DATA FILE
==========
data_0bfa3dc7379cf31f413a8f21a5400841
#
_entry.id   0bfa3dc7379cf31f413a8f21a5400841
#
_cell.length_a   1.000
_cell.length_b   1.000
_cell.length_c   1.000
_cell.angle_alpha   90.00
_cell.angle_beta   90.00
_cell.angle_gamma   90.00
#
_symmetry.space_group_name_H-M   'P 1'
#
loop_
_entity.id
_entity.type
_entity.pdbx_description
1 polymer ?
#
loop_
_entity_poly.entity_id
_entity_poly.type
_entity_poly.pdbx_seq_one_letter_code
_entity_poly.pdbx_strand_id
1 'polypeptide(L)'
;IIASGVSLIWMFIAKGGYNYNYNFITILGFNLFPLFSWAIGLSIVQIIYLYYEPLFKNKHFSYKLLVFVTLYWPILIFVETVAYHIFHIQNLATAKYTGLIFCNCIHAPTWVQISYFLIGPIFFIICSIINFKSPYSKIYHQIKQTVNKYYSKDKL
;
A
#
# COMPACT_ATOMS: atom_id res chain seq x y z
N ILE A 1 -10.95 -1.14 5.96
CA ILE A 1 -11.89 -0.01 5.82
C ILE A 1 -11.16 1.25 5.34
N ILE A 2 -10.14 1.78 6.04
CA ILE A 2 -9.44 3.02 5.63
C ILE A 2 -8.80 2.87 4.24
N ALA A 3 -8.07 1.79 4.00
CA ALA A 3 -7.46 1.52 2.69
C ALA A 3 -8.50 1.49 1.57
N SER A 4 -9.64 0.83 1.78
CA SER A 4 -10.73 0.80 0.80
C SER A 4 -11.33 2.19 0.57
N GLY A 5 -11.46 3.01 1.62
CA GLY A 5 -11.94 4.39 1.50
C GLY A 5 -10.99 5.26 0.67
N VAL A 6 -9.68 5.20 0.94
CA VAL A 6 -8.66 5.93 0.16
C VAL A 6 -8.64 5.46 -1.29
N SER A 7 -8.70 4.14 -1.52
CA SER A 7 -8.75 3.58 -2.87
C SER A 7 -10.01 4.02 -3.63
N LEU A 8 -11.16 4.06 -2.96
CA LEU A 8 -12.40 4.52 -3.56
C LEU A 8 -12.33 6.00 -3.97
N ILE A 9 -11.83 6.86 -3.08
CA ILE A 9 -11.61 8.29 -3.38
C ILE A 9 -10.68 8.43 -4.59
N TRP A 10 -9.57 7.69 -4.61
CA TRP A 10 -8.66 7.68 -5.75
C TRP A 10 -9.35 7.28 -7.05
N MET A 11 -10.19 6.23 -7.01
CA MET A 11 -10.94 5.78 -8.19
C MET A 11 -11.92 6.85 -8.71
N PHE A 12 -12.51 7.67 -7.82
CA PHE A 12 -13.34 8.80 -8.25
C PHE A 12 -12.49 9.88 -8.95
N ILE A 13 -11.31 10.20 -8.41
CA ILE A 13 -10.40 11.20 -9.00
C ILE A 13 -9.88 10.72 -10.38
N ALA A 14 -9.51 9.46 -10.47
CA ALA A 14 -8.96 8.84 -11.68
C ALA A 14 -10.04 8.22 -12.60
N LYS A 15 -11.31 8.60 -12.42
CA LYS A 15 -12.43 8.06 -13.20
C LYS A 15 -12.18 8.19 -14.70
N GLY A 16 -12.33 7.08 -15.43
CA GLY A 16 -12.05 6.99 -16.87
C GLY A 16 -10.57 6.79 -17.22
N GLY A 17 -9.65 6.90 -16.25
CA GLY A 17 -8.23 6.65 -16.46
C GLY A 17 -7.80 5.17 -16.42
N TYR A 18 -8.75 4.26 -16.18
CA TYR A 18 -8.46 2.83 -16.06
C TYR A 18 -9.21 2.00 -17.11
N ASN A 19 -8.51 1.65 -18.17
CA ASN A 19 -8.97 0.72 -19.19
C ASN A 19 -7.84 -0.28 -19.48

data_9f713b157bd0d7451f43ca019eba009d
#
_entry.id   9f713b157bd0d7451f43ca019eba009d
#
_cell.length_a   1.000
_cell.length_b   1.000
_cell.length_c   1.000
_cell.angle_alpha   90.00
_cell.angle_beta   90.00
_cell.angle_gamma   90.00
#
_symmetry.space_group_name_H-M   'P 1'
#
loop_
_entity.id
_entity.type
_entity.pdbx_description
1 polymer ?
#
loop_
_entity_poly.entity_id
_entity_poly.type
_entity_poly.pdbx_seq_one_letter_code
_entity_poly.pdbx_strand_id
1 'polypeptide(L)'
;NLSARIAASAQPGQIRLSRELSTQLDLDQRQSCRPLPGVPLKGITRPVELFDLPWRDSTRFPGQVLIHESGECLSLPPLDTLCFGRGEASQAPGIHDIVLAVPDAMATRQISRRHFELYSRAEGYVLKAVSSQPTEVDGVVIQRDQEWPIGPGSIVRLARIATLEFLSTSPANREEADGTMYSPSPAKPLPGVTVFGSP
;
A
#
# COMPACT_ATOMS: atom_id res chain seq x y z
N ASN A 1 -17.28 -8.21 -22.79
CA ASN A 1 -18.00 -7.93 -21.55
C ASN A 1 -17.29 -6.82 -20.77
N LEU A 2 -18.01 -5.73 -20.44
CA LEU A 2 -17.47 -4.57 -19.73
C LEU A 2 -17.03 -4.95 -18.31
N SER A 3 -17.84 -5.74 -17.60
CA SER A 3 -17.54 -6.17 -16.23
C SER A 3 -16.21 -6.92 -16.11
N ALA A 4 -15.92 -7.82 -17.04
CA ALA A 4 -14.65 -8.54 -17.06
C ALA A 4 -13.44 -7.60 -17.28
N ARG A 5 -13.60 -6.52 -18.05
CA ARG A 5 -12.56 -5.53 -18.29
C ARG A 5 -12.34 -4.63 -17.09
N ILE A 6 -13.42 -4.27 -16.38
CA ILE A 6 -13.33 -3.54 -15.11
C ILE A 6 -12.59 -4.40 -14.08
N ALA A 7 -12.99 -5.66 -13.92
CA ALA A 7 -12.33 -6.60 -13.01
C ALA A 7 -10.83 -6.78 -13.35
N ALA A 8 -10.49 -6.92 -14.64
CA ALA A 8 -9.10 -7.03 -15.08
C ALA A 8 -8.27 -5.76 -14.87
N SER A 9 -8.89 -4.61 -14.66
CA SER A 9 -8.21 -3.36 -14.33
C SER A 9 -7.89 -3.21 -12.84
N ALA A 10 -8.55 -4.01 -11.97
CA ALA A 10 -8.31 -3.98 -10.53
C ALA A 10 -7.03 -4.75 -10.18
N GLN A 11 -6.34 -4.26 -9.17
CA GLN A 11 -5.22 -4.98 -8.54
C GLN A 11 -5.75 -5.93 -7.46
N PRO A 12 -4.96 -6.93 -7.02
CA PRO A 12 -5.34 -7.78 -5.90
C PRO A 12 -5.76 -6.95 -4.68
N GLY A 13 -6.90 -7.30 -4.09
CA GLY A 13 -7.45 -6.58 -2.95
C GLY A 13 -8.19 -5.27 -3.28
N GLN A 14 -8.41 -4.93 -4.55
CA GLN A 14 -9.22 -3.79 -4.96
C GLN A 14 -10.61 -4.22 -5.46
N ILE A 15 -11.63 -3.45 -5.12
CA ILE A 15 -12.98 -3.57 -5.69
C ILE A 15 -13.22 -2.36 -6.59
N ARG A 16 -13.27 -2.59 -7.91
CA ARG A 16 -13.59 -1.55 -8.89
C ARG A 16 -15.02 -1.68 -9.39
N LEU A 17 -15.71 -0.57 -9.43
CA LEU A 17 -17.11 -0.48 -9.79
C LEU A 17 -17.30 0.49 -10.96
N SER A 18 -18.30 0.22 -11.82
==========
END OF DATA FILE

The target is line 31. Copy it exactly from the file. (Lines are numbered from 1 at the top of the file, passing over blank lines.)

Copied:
N ILE A 1 -10.95 -1.14 5.96